Columbia Volunteer Fire Department Engine Co. No. 1 in litigation with the state over the 1950 agreement | News


The Columbia Volunteer Fire Department Engine Co. No. 1, which owns Station 74 at 11328 Jackson St. in Columbia, as well as three historic hose carts, two hand pump engines and four vintage internal combustion fire engines, is in conflict with Columbia State Historic Park, the nonprofit’s president said Tuesday.

Ron Montoya, president of the group that owns, maintains and displays firefighting history dating back to the town’s origins in the gold rush in the 1850s, said they may have to leave the park d state and, if that happens, they will take their historic fire apparatus with them.

“Basically the state wants to become a co-manager with the engine company,” Montoya, 72, said Tuesday. “They had never had a co-management role with us before. Never.”

Columbia Volunteer Fire Department Engine Co. No. 1 should not be confused with Columbia Fire Protection District, which leases Station 74 to the nonprofit group.

The history of organized firefighting in Colombia is as old as the city itself, dating back to 1850. The first miners were tent dwellers who made bucket brigades when tents caught fire. By 1860, the city had at least one reel, the Papeete, engine #452, a two-cylinder hand-pump device built in Boston in 1852, and at least one pipe company.

Montoya says Columbia Volunteer Fire Department Engine Co. No. 1 represents the city’s first organized firefighters, and their history obviously predates Columbia State Historic Park, which was founded in 1945.

“According to our stationery, we were founded in 1852,” Montoya said. “For a few years when they started they were a bucket brigade. The pipe business started in 1855. Papeete was bought out in May 1859. We have always been independent. state historic park. The state park was established in the 1940s, and we have remained independent of the state, and we remain independent to this day. We have worked with the state since 1945.”

In 1950, Columbia Volunteer Fire Department Engine Co. No. 1 accepted a special concession agreement with the state for the use of the Main Street Fire Hall. to store his historic equipment, Montoya said.

It’s the only agreement the nonprofit has had with the state since 1950, Montoya said.

“They told us a few weeks ago that if we don’t renegotiate with the state, they will end the 1950 agreement,” Montoya said. “The way we interpret that is that they will kick us out of the state park. That’s how we take it. »

The Main Street Fire Station is the only building the nonprofit group now uses in the state park, Montoya said. If they are forced to leave this building, he said they will have to remove the motors from the Papeete and Monumental hand pumps.

Montoya said they would likely store Papeete at Station 74, located at Bigler and Jackson streets, but they still haven’t figured out what they would do with the Monumental due to its size.

Efforts to reach Danielle Gerhart, superintendent of Columbia State Historic Park, were unsuccessful on Tuesday.

Montoya says that since 1950 the state has attempted to revise the terms of the 1950 agreement between the nonprofit and the state. The state has sporadically approached Columbia Volunteer Fire Department Engine Co. No. 1 to try to renegotiate details, but no updated terms were ever agreed to, Montoya said.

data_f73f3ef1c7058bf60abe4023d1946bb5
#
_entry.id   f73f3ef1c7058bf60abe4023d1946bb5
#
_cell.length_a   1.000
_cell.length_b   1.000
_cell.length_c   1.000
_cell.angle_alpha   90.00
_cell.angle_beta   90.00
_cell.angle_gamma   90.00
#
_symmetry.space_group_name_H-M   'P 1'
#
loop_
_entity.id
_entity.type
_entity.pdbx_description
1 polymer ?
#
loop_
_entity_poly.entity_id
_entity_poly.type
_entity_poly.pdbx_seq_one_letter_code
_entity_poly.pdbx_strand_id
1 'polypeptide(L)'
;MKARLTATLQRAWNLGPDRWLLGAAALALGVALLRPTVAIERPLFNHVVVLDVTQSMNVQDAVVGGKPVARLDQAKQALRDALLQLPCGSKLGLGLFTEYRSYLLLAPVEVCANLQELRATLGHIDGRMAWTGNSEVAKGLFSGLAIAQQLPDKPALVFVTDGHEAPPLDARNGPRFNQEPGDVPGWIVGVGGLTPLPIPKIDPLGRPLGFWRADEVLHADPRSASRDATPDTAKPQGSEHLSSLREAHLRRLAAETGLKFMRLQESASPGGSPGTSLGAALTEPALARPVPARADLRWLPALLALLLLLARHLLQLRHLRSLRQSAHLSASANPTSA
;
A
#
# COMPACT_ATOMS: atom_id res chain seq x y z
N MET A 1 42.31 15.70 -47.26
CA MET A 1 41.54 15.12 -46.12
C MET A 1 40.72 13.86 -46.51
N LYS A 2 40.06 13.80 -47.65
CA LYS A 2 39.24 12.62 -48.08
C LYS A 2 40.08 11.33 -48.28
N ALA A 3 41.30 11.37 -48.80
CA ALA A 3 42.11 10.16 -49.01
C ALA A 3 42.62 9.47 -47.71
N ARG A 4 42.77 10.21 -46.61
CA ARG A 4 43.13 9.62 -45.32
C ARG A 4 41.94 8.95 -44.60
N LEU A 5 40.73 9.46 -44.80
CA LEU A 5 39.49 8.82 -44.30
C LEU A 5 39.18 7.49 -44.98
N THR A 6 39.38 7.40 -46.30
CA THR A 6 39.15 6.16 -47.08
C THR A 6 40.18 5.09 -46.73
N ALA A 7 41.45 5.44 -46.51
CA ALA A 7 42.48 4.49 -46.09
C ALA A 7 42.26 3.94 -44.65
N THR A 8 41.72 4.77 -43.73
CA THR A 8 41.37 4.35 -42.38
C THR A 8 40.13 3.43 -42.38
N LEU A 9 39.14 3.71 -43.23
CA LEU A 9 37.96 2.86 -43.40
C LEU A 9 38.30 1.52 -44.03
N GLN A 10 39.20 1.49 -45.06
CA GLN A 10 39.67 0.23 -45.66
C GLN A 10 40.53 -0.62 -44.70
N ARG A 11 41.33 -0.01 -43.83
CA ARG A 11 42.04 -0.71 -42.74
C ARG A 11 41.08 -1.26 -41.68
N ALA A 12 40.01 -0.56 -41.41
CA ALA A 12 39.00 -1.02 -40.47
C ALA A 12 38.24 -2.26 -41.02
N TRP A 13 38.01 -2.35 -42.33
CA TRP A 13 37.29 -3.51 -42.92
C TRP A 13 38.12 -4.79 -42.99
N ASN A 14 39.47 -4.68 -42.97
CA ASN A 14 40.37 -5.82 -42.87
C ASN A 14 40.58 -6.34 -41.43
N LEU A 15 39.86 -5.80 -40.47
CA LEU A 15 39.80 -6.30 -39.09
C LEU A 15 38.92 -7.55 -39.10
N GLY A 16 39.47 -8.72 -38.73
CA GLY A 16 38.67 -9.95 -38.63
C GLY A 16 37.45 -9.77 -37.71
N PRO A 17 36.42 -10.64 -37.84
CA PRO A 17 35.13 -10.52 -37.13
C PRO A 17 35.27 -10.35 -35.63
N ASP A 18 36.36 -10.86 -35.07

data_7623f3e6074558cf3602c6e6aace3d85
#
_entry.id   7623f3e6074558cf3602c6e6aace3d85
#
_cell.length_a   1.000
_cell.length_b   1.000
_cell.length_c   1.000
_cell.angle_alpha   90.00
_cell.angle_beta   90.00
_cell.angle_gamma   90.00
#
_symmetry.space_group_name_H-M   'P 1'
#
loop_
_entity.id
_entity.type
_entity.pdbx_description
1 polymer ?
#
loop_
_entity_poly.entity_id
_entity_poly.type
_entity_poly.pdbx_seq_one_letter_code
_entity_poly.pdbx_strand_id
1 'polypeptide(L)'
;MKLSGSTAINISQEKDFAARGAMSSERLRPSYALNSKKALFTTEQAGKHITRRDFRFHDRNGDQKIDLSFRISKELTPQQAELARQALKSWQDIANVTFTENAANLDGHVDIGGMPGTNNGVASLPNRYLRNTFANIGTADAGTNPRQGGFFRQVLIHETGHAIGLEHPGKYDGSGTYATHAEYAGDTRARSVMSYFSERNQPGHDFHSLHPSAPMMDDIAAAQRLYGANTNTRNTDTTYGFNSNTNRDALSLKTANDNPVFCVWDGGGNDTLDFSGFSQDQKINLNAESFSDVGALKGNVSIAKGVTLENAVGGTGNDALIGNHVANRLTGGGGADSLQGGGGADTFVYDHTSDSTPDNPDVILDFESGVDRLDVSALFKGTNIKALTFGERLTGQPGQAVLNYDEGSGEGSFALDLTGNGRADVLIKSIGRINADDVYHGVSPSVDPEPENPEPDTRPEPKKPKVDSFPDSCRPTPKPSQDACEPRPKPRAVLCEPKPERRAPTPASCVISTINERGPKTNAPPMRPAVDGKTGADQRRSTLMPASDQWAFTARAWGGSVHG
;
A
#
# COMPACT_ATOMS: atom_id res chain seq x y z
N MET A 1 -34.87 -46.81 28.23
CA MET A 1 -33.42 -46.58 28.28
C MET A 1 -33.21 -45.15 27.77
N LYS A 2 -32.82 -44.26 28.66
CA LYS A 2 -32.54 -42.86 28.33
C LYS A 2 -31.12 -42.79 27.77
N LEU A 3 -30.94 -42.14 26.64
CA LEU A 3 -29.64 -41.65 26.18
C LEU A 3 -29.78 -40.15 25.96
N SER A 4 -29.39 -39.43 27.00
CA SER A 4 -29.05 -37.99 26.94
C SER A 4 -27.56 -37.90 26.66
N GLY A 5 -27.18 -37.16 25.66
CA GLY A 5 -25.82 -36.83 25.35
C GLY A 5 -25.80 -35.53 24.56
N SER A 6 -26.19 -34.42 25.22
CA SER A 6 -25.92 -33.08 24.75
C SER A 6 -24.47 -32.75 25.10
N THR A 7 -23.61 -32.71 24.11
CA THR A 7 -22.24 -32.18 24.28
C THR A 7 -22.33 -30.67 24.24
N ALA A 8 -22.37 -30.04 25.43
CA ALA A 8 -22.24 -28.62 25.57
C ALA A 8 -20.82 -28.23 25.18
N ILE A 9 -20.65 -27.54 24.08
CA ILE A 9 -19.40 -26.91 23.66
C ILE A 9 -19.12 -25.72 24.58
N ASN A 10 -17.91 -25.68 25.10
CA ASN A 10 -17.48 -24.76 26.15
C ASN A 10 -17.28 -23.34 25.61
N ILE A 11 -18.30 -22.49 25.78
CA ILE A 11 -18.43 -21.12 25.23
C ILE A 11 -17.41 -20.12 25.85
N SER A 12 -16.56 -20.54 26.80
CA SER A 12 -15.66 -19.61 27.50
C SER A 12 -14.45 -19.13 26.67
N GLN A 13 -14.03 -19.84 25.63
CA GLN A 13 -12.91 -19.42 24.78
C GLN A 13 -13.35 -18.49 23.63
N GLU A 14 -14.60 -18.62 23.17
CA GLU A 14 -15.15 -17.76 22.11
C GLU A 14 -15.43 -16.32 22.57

“The 1950 agreement is still the only binding agreement we have with the state,” Montoya said Tuesday. “We don’t want to enter into a partnership with the state. We never had them there, we still don’t need them in there, and we don’t trust them. We remain solvent. We are not asking for financial support from the state. We never will.

The state sent the nonprofit Columbia Volunteer Fire Department Engine Co. No. 1 a 50-page letter, Montoya said.

“We’re doing well,” Montoya said. “We see no reason to co-manage with the state or anyone else because we’re doing well, and we have been for a long time.”

Columbia Volunteer Fire Department Engine Co. No. 1 remains independent and self-sufficient by raising about $10,000 a year when it can, Montoya said.

The nonprofit organization receives rent for leasing Station 74 to the Fire Protection District of Columbia, and its members also receive money from the county highways department to place and remove from time to time traffic barriers in Colombia.

They also sell T-shirts to raise a few thousand dollars a year, and they share a portion of their profits with young people with autism and members with illnesses or battling cancer, Montoya said.

“We haven’t been out for a few years because of the virus and this year looks pretty dodgy,” Montoya said. “We like to bring in $10,000 a year to break even, but I don’t think we’ve hit that target for the past two years. But we are still solvent. We are independent. We are a non-profit organization. We try to donate $100 per meeting to the local crisis center, local students with autism, and fundraise from time to time for members who fall ill, including cancer.

The bottom line, Montoya said, is the nonprofit organization Columbia Volunteer Fire Department Engine Co. No. 1 is not interested in partnering with the state.

We were fine before the state intervened,” he said. “We’ve been fine since the state took over the park. We are quite alone. We are independent.

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